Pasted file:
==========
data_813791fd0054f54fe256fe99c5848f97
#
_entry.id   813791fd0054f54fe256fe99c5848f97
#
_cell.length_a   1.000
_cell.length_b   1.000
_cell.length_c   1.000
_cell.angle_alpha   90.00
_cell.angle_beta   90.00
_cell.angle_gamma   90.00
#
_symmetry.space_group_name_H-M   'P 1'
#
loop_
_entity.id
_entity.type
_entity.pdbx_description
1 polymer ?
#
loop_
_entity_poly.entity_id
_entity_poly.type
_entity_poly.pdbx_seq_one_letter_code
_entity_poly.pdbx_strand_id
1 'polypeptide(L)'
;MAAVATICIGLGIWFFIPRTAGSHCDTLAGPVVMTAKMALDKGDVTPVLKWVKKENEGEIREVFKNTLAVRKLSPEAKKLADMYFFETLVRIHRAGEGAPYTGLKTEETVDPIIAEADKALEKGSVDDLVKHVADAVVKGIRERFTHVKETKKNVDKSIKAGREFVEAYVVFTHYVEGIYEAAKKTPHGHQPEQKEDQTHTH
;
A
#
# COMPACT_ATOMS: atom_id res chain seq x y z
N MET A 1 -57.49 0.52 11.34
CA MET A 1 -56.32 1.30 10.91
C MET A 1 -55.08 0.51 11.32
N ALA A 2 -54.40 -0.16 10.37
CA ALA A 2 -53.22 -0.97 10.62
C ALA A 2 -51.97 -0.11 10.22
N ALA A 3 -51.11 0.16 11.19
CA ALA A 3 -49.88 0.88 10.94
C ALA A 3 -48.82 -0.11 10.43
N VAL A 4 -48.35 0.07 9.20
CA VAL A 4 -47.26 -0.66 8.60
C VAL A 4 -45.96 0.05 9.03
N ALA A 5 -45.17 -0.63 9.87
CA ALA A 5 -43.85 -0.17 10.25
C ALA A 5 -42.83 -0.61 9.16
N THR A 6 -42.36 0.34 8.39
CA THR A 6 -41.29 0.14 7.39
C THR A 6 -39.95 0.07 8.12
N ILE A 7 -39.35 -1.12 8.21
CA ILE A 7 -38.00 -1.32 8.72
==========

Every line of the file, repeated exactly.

data_813791fd0054f54fe256fe99c5848f97
#
_entry.id   813791fd0054f54fe256fe99c5848f97
#
_cell.length_a   1.000
_cell.length_b   1.000
_cell.length_c   1.000
_cell.angle_alpha   90.00
_cell.angle_beta   90.00
_cell.angle_gamma   90.00
#
_symmetry.space_group_name_H-M   'P 1'
#
loop_
_entity.id
_entity.type
_entity.pdbx_description
1 polymer ?
#
loop_
_entity_poly.entity_id
_entity_poly.type
_entity_poly.pdbx_seq_one_letter_code
_entity_poly.pdbx_strand_id
1 'polypeptide(L)'
;MAAVATICIGLGIWFFIPRTAGSHCDTLAGPVVMTAKMALDKGDVTPVLKWVKKENEGEIREVFKNTLAVRKLSPEAKKLADMYFFETLVRIHRAGEGAPYTGLKTEETVDPIIAEADKALEKGSVDDLVKHVADAVVKGIRERFTHVKETKKNVDKSIKAGREFVEAYVVFTHYVEGIYEAAKKTPHGHQPEQKEDQTHTH
;
A
#
# COMPACT_ATOMS: atom_id res chain seq x y z
N MET A 1 -57.49 0.52 11.34
CA MET A 1 -56.32 1.30 10.91
C MET A 1 -55.08 0.51 11.32
N ALA A 2 -54.40 -0.16 10.37
CA ALA A 2 -53.22 -0.97 10.62
C ALA A 2 -51.97 -0.11 10.22
N ALA A 3 -51.11 0.16 11.19
CA ALA A 3 -49.88 0.88 10.94
C ALA A 3 -48.82 -0.11 10.43
N VAL A 4 -48.35 0.07 9.20
CA VAL A 4 -47.26 -0.66 8.60
C VAL A 4 -45.96 0.05 9.03
N ALA A 5 -45.17 -0.63 9.87
CA ALA A 5 -43.85 -0.17 10.25
C ALA A 5 -42.83 -0.61 9.16
N THR A 6 -42.36 0.34 8.39
CA THR A 6 -41.29 0.14 7.39
C THR A 6 -39.95 0.07 8.12
N ILE A 7 -39.35 -1.12 8.21
CA ILE A 7 -38.00 -1.32 8.72